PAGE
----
• Increased competition for wine from craft beer and legal marijuana, and especially among younger drinkers.

• The increasing popularity of low-priced imports, and not just because of the stronger dollar. For example, there is little $10 California rose, mostly because of higher costs, but lots and lots of $10 French and Spanish rose.

Hanging over the entire discussion during the webcast was where Big Wine fits into California’s future. The report expects winery mergers to continue (and the chart in on page 39 detailing winery mergers was as depressing as it was lengthy), but didn’t go much further than that. The webcast’s participants, including several comments from the audience, seemed to imply that Big Wine would define trends in style and that it was up to smaller producers to fill in the areas that were too small or too expensive for Big Wine to worry about. Which is also depressing — letting multi-national companies decided what wine would be made.

Wine prices 2017: Premiumization is here to stay

premiumizationBut premiumization isn’t necessarily killing great $10 wine, which makes the Wine Curmudgeon happy

Premiumization, where consumers buy more expensive wine, is here to stay, and may even be part of more significant changes in the wine business. But that doesn’t necessarily mean wine prices are going up.

Confused? So was I, until a chat this week with Rob McMillan of Silicon Valley Bank, who probably knows more about the subject than anyone in the world. His take: That premiumization is a natural development in the evolution of the wine business, and that it’s going on not just here, but everywhere people drink wine. It’s a fundamental shift in the way we buy wine, something that seems to happen every generation.

Today, some of us are buying more expensive wine, fewer of us are buying wine that costs less than $7 a bottle, and overall wine sales are flat. Given those three things, the average price of a bottle of wine has gone up, which is different than prices going up.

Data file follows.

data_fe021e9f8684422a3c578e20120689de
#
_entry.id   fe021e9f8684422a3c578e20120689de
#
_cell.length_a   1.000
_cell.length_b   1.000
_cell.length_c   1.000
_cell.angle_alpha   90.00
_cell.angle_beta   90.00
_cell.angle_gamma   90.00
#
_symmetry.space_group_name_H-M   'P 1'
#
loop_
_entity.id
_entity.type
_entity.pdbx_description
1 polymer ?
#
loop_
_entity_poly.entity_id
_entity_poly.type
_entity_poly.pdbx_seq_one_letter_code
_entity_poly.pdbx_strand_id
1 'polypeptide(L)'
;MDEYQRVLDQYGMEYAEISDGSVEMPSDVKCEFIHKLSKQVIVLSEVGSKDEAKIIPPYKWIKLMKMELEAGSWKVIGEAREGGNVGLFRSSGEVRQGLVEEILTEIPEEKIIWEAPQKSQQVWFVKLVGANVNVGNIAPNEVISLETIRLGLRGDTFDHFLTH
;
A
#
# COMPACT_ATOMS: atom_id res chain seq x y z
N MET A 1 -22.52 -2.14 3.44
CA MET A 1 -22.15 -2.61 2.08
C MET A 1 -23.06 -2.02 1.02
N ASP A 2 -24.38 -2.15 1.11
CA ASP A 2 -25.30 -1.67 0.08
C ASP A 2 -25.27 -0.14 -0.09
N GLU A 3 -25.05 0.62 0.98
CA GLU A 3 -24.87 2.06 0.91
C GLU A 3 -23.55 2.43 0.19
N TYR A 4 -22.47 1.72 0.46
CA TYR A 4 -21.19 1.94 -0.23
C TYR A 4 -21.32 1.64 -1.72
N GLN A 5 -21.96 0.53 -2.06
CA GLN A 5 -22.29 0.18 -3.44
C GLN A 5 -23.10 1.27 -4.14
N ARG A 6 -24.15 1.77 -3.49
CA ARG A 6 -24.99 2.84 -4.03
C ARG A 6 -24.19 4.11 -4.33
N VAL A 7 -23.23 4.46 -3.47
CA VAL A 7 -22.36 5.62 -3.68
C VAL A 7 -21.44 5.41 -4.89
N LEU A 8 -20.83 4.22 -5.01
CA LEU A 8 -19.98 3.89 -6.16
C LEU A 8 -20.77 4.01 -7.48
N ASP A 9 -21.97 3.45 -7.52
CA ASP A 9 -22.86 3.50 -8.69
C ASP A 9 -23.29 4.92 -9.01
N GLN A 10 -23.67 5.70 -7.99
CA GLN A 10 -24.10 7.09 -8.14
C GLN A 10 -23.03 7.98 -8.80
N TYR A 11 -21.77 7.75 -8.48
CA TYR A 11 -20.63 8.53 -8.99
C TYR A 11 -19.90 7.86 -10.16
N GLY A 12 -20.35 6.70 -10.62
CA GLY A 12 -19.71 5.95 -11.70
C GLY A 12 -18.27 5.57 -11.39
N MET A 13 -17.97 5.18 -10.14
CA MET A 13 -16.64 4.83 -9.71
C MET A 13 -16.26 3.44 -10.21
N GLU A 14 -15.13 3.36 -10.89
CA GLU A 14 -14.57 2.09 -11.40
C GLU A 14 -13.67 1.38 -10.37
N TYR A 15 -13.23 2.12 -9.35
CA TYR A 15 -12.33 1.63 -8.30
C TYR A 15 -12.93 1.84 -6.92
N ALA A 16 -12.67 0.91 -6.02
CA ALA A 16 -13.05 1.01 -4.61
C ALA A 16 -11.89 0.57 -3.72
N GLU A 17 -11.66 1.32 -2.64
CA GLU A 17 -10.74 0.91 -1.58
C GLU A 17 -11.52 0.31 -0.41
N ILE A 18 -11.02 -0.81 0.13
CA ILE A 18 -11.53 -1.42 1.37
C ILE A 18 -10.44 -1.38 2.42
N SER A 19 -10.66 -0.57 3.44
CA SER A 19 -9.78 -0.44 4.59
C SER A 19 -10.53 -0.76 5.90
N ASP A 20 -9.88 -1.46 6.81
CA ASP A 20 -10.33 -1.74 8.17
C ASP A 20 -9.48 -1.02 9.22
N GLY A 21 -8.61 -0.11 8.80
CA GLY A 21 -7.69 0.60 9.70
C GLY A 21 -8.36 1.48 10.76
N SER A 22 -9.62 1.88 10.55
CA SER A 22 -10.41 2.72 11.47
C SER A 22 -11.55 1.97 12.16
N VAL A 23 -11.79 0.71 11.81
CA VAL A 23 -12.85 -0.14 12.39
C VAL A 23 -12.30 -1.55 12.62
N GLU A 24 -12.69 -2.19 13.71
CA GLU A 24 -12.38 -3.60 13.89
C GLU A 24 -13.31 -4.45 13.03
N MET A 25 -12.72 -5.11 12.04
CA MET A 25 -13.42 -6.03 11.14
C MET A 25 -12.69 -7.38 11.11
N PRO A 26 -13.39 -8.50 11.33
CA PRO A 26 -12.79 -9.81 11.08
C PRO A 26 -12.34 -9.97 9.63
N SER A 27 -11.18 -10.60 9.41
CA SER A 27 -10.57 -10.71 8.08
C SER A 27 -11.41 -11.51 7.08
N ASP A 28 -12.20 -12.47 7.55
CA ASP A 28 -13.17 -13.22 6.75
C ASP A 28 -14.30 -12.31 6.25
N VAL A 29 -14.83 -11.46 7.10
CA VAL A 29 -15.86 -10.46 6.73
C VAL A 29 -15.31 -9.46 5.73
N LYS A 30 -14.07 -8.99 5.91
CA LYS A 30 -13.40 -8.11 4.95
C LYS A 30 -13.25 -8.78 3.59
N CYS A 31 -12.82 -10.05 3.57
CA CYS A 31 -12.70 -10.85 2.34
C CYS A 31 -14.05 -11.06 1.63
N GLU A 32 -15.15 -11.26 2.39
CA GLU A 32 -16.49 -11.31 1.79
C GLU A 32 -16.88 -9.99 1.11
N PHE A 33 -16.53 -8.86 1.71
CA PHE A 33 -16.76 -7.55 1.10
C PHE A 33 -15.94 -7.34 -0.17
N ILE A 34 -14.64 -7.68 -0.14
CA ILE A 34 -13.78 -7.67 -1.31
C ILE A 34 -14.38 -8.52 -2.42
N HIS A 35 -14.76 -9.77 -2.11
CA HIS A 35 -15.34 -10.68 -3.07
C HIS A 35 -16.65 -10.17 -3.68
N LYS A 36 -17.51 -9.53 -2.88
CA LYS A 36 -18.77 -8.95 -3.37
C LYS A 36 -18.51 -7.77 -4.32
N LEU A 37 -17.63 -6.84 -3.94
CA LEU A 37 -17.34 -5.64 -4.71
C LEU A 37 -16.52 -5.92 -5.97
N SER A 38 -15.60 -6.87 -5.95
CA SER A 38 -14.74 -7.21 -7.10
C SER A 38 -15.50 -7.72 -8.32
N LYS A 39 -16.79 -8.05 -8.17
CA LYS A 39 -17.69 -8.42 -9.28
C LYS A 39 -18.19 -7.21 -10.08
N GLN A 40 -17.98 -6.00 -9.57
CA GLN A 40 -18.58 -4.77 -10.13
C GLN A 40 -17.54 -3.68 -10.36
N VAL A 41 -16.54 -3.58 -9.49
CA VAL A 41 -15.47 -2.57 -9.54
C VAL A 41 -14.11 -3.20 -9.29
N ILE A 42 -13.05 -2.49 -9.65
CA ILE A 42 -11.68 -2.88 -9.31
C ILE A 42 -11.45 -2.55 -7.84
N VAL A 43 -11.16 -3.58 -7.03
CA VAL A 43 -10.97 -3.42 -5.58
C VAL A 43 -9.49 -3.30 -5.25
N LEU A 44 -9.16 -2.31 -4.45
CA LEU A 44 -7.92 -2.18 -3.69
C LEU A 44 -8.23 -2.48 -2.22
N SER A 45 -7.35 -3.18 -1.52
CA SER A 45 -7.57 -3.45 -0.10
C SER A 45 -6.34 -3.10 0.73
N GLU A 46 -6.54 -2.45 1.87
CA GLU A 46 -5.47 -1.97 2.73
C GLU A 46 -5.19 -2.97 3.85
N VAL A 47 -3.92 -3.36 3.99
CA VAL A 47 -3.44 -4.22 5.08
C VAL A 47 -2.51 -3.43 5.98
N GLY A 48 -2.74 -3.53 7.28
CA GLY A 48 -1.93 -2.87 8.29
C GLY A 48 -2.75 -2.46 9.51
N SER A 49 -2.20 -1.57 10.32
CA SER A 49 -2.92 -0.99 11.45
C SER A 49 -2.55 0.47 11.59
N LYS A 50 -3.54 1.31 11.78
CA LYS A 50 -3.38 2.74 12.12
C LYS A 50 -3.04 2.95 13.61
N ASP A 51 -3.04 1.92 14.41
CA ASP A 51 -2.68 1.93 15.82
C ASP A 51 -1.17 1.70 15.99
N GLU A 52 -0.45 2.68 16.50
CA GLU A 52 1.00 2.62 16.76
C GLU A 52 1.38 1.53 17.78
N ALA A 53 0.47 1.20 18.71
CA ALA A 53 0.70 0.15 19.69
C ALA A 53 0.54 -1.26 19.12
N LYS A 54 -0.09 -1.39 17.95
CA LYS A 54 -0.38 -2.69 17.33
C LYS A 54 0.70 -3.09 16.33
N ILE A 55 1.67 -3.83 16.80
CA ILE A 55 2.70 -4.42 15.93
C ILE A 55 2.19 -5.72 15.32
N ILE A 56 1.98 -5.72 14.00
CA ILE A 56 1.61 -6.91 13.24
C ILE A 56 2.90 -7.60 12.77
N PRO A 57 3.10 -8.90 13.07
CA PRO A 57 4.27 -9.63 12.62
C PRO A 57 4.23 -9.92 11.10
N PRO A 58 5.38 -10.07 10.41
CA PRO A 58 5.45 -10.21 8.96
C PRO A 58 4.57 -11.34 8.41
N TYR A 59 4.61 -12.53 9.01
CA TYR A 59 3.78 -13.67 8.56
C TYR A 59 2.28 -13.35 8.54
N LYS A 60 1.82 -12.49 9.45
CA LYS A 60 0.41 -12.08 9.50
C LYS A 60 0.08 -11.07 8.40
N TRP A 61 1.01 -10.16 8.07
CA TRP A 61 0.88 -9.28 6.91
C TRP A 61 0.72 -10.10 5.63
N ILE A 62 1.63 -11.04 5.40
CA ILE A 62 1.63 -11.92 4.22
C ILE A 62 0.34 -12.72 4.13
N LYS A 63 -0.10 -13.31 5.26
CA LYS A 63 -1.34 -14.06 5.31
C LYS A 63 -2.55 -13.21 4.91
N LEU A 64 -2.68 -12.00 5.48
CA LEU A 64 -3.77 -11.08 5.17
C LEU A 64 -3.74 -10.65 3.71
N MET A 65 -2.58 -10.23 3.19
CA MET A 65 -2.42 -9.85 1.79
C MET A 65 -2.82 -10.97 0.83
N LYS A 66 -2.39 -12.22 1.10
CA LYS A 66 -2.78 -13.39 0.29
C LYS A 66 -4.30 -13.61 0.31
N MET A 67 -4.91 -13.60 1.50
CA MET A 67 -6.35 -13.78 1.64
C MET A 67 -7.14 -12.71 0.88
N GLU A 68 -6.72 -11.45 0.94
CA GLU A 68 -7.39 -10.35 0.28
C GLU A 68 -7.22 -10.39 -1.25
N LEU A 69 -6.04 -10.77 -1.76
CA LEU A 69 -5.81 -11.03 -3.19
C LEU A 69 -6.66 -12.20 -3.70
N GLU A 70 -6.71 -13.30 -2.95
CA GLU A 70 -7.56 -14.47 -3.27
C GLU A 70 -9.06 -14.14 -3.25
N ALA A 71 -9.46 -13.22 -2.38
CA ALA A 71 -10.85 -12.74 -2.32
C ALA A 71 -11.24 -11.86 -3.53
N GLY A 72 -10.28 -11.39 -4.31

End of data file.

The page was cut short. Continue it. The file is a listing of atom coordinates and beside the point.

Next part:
“I don’t see prices going up,” says McMillan. “It’s very hard to raise prices these days.”

Instead, Big Wine is introducing new products at higher prices to appeal to people who want buy more expensive wine. This is the key that unlocks premiumization, says McMillan – Big Wine’s ability to produce $15 and $20 wine to meet consumer demand in a way smaller wine producers couldn’t – and didn’t think about doing – a decade ago. There are dozens of wines on store shelves today that exist for one reason only – to sell to consumers who think they want to buy it. And why do they think they want to buy it? Because, says McMillan, Big Wine’s marketing ability and clout with retailers is almost unprecedented in wine history.

You can see this change in the September Nielsen sales numbers. Growth in wine costing more than $12 was up double digits from a year ago, while sales in wine costing less than $9 was flat. And the overall increase in the average bottle of wine was just 19 cents – hardly cause for a Wine Curmudgeon rant.